Triple-I to Treasury: Insurers Are Tackling Climate Risk, But Federal Agencies Have a Role to Play

Jeff Dunsavage, Senior Research Analyst, Triple-I (11/18/2021)

Insurers have long had a stake in addressing climate-related risks and are well equipped to continue serving as financial first responders, Triple-I executives said in response to a federal request for information on insurance and climate-related financial risks. 

At the same time, they noted, federal agencies have a big role to play.

The U.S. Treasury Department’s Federal Insurance Office (FIO) had sought insights into climate-related issues, potential gaps in the supervision and regulation of U.S. insurers, and the availability and affordability of insurance, among other matters. In their response, Triple-I CEO Sean Kevelighan and Chief Insurance Officer Dale Porfilio noted that four of the five costliest natural disasters in U.S. history, originated as tropical storms within the past decade. Moreover, eight of the 10 costliest wildfires in U.S. history have occurred since 2017.

“Insurers are no strangers to climate and extreme-weather risk,” they stated.  “We may not always have talked about the issue in those terms, but our industry has had a financial stake in it for decades.” 

Insurers and reinsurers are well capitalized to absorb the short-term impacts of individual events, they said, explaining that the property/casualty insurance industry’s policyholder surplus – the financial cushion insurers are required to maintain to protect policyholders from unexpected or catastrophic losses – was $914 billion at the end of 2020. In addition, most of the industry’s investment portfolio ($9.7 trillion of assets under management) is in municipal and other highly rated bonds.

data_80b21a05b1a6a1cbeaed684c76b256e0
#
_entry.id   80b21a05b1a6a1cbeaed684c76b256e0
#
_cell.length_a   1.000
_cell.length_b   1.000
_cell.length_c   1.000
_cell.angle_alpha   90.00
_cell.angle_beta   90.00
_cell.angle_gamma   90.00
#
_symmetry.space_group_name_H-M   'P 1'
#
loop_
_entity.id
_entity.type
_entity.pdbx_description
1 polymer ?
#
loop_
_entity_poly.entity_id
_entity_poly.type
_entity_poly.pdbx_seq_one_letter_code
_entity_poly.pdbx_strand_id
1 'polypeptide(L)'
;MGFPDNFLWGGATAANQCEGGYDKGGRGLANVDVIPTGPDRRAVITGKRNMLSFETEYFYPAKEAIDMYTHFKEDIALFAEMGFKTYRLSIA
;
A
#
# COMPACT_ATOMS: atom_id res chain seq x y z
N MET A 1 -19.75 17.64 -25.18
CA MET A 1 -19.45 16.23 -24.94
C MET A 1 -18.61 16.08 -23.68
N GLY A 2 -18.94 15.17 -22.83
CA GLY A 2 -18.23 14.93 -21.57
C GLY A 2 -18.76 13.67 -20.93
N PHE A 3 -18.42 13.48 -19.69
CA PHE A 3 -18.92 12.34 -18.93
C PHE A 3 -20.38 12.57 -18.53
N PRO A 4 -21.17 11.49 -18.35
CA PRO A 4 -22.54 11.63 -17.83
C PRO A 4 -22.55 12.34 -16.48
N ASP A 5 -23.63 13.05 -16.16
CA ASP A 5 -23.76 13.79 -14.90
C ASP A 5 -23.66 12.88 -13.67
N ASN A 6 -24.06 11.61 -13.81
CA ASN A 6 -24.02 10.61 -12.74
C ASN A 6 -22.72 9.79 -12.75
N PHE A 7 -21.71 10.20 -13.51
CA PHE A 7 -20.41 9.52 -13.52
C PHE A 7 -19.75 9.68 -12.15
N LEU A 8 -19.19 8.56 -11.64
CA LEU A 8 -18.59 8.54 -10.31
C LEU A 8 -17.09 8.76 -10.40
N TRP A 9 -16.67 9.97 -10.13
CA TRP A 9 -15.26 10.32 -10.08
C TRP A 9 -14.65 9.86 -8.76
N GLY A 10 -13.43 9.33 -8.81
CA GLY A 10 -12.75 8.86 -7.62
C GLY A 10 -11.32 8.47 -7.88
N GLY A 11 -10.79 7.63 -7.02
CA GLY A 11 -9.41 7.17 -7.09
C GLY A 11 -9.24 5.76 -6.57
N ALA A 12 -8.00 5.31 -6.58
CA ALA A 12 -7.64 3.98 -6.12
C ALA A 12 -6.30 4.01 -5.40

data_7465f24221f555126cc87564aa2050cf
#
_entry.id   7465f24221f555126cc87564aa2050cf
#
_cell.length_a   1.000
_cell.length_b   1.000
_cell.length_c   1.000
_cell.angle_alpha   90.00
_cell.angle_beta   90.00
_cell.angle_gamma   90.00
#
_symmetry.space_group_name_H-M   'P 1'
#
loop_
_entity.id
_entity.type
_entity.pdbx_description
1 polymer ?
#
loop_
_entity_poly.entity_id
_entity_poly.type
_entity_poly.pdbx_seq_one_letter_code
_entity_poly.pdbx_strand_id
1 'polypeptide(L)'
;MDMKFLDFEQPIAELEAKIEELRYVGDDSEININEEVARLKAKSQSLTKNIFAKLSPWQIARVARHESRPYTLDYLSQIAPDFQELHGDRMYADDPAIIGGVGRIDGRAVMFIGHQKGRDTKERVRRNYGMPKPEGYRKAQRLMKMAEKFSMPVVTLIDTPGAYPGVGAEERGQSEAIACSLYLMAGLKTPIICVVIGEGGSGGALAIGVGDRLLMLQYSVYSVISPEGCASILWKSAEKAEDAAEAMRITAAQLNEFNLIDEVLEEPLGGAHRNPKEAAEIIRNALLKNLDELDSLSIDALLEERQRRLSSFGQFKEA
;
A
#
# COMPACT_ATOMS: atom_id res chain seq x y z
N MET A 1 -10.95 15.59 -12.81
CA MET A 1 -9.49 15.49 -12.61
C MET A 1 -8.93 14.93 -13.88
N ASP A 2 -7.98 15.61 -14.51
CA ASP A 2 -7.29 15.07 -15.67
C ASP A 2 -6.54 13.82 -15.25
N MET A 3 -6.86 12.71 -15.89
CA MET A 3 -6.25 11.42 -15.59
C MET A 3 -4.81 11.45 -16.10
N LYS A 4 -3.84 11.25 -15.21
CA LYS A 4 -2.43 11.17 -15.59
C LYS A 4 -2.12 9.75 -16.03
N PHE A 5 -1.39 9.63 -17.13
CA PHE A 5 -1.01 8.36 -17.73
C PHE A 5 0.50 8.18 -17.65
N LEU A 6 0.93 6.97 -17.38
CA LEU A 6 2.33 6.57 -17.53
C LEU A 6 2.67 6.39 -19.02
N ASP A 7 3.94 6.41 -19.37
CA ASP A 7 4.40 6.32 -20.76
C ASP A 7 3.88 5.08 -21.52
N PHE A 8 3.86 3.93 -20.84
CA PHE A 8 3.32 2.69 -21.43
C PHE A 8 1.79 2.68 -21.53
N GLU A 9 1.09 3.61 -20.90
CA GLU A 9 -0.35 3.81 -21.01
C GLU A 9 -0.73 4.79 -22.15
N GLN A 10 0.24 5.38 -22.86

“These stable investments not only help ensure that funds are available to pay claims,” the Triple-I executives said. “They also support a wide range of economic activities and community development.”

Among its recommendations, Triple-I said FIO “should participate in all federal discussions of climate risk, including the Special Presidential Envoy for Climate’s activities. It also should take advantage of the excellent research being conducted in the insurance and other business sectors, as well as academia, to remain current on issues and activities.”

Triple-I cited the National Association of Insurance Commissioners’ (NAIC) Own Risk and Solvency Assessment (ORSA) protocol as a strong regulatory framework for supervision of climate-risk and financial solvency. It cautioned against imposing new regulations on this already heavily regulated sector, which “has a long history of providing stability during periods of difficulty and crisis.”

The ability to price coverage consistently with expected costs is essential to the industry’s stability and strength, Triple-I noted.

 “In markets where pricing is constrained – whether by state fiat or due to risk conditions that limit insurers’ underwriting appetite – hurricane and earthquake needs are being met by residual market solutions” that make basic coverage more readily available, Triple-I said. “California, Florida, Louisiana, and North Carolina have large residual markets due, at least in part, to pricing restrictions. Such areas could be vulnerable to disruption after a major event, pushing the cost along to taxpayers.”

The complexity of ensuring that insurance is available and affordable is compounded by aggregation of diverse hazards involved in climate risk. Triple-I said FIO and other federal agencies can “keep a lid on losses and claims by helping to drive advances in pre-emptive mitigation and resilience.”

To the extent that they can do this, insurers and risk managers will be able to continue doing what they already are doing well.